We got there with plenty of time to spare for once, but wondered why so many people were tailgating in the Bowl patio area. Like WAY way more than normal. Once we got the the line to get in, we realized why. This was a "leased event", meaning you don't get the normal Bowl perk of bringing in your own bottles. Ugh. So now the entire Bowl audience was slamming their fine wines, trying to not waste them and still be on time for the show. So, now even though we HAD been on time to the show, we were not in our seats until just after "Jolene". Sigh. Still all good ... we were seeing Dolly Parton live!
When we walked in, Parton was telling a story about having put her Mother on a pedestal (and believe me, her stories are as good as her songs) - as that was just about the only place that would keep her Dad away from her (there were 12 kids, after all)! Parton is just about as beloved a figure as there is or could be in American music. You could look around and see faces turned toward her, reflecting pure love and joy at being there. I've never heard a bad word spoken about her, and I've never heard her speak a bad word about anyone else, come to think of it. Couple that with being married to her husband, Carl, for 50 years, and Parton is as rare as they come in show business. I just adore her - and so does everyone else.
"Pure & Simple" is the name of this tour, and all the songs in the first half reflect exactly that ... Parton's pure, angelic voice, a very simple set of curtains and lights, and the story songs that share her love of a simple life and a delight at simply making music. Parton plays everything, and each of her instruments are extravagantly bedazzled with the rhinestones that she is known for. There are so many little sparkles reflecting off Parton, that she really doesn't show up too well on film, which is fine. She didn't have any of the big screens on, and all the shots on the screens further back were wide - all seemingly unnecessary, as Parton appears to be as gorgeous today at 70 as she's ever been.
When Parton played her "Coat Of Many Colors" I had tears running down my face before I even knew what hit me. I looked next to me and Lacey was in the same shape. Then in front of me, where a young man pulled up the hood of his sweatshirt to hide the tears running down his face. The message of being proud of who you are and where and what you come from had hit us all hard, right in the hearts. It was special. Then Parton played one for her Dad, and she stood up ("He deserves a standing ovation!") and played "Apple Jack" on her glittering banjo, as well as I've ever heard the instrument played. We were all transported to those Smoky Mountains Parton sings of, and nobody ever wanted to leave.
Then out came the sparkling sax for a little rendition of the Benny Hill theme, with Parton giggling and saying how "That was some good sax!" There was a medley of '60's tunes, with an a cappella showcase of such gems as "American Pie" and "Blowing In The Wind" with a bass singer who went so low people just had to laugh. Parton talked about how she's always been one to dress up and how she wants to go to Heaven, "But do I have to look like Hell to get there?" Even her kind of corny lines are adorable, and pretty much all of us wanted her to adopt us by the end of the night.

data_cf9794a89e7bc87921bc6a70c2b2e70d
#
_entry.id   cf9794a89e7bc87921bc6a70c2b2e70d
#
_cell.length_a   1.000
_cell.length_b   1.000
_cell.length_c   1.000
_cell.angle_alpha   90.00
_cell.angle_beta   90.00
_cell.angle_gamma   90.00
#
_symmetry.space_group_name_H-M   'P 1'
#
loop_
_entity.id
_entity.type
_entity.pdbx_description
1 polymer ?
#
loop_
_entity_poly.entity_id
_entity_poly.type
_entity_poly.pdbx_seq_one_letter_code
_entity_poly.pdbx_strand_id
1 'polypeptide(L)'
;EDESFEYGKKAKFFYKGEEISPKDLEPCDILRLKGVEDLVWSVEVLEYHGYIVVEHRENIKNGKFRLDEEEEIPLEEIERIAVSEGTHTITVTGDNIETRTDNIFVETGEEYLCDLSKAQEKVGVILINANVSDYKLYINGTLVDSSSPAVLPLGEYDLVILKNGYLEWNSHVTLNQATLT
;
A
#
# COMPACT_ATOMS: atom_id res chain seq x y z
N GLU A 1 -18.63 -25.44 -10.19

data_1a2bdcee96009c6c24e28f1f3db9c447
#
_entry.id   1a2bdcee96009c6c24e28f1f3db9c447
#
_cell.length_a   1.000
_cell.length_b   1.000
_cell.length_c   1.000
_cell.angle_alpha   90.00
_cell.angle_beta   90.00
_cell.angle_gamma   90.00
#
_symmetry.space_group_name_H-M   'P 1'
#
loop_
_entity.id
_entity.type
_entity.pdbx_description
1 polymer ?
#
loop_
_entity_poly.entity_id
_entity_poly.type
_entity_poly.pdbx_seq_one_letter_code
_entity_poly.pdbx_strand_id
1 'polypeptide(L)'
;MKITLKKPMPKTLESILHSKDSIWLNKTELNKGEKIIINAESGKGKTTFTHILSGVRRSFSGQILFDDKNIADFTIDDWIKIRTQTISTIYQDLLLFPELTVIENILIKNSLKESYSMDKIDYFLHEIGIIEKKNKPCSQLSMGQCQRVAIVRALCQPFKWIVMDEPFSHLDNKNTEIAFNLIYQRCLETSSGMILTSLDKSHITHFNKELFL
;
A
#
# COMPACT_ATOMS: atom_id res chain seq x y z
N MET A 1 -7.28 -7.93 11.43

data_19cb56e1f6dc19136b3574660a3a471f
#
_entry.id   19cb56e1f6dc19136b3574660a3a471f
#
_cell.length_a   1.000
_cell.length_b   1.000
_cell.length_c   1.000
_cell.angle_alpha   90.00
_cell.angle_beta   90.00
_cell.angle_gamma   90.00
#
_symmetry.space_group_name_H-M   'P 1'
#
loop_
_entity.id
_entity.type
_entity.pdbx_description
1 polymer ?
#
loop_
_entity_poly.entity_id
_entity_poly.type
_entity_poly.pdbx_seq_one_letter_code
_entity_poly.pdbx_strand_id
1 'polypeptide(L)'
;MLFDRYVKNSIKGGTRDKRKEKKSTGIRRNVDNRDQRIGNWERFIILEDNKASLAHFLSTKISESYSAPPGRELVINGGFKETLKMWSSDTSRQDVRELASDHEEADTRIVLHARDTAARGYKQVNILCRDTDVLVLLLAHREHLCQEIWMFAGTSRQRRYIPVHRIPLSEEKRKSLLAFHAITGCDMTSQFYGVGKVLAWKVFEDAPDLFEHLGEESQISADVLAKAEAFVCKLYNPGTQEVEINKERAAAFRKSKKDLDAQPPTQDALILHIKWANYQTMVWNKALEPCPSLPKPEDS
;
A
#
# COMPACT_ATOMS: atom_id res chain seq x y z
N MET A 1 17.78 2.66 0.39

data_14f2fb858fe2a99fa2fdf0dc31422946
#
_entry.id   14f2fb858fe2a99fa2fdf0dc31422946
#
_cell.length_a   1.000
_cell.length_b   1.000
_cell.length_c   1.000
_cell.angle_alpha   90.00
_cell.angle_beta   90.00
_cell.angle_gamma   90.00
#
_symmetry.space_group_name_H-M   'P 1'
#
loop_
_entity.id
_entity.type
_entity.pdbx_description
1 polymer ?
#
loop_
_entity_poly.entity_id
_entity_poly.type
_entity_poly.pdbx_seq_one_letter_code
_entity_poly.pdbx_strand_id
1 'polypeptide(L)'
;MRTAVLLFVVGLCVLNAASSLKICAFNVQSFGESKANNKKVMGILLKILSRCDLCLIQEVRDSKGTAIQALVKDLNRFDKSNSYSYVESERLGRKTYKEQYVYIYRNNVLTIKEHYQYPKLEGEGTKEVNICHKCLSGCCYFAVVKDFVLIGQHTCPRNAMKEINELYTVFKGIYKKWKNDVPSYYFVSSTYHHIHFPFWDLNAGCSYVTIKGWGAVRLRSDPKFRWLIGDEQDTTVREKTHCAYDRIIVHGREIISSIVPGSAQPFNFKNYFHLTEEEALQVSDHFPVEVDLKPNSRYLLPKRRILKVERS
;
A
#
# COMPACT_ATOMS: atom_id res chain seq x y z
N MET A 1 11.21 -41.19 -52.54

There was a brief intermission (which was an intense cattle call of people dying to empty their tail-gating bladders and getting coffee to sober up before the end of the show - the trickle down from it being a "leased event") and Parton was back, done up all in red to sing a cover of Alicia Keys' "This Girl Is On Fire" - and she was. The energy was all the way up, and as Parton sang and danced and played everything from the dulcimer to the penny whistle, we were all enthralled. "I've always been too good to be real bad," Parton commented at one point, and I get that. Like we'll push it, but the love is always there. As Parton put it, "The only real thing about me is my heart." And that much is abundantly clear. She loves who she is and she loves what she does, and that's just about all you can ask for in this life. Amen.
We got all the hits like "9 to 5" and "Islands In The Stream" and "Here You Come Again" and everyone was over the moon, singing along and not wanting it to end. It had to, of course, and "I Will Always Love You" just killed us all, right in the heart and soul. Not even the stellar Whitney Houston version can compare to hearing Dolly Parton sing her song so beautifully. Yes, there were more tears.
Parton had one more, "Hello God", telling us that no matter how bad it seems like things have gotten here and around the world, we all still have more love in our hearts to give, and that's what it will take. Hearing her sing it, you believe. You know there's still good in the world, as long as Dolly Parton is there to sing about it. I hope everyone will take every chance they get to see and hear this marvelous woman at least once in their lives - it truly is something special to share the same air with someone as good as she is. We love you, Dolly!
*Photos courtesy Jeremy Westby for Dolly Parton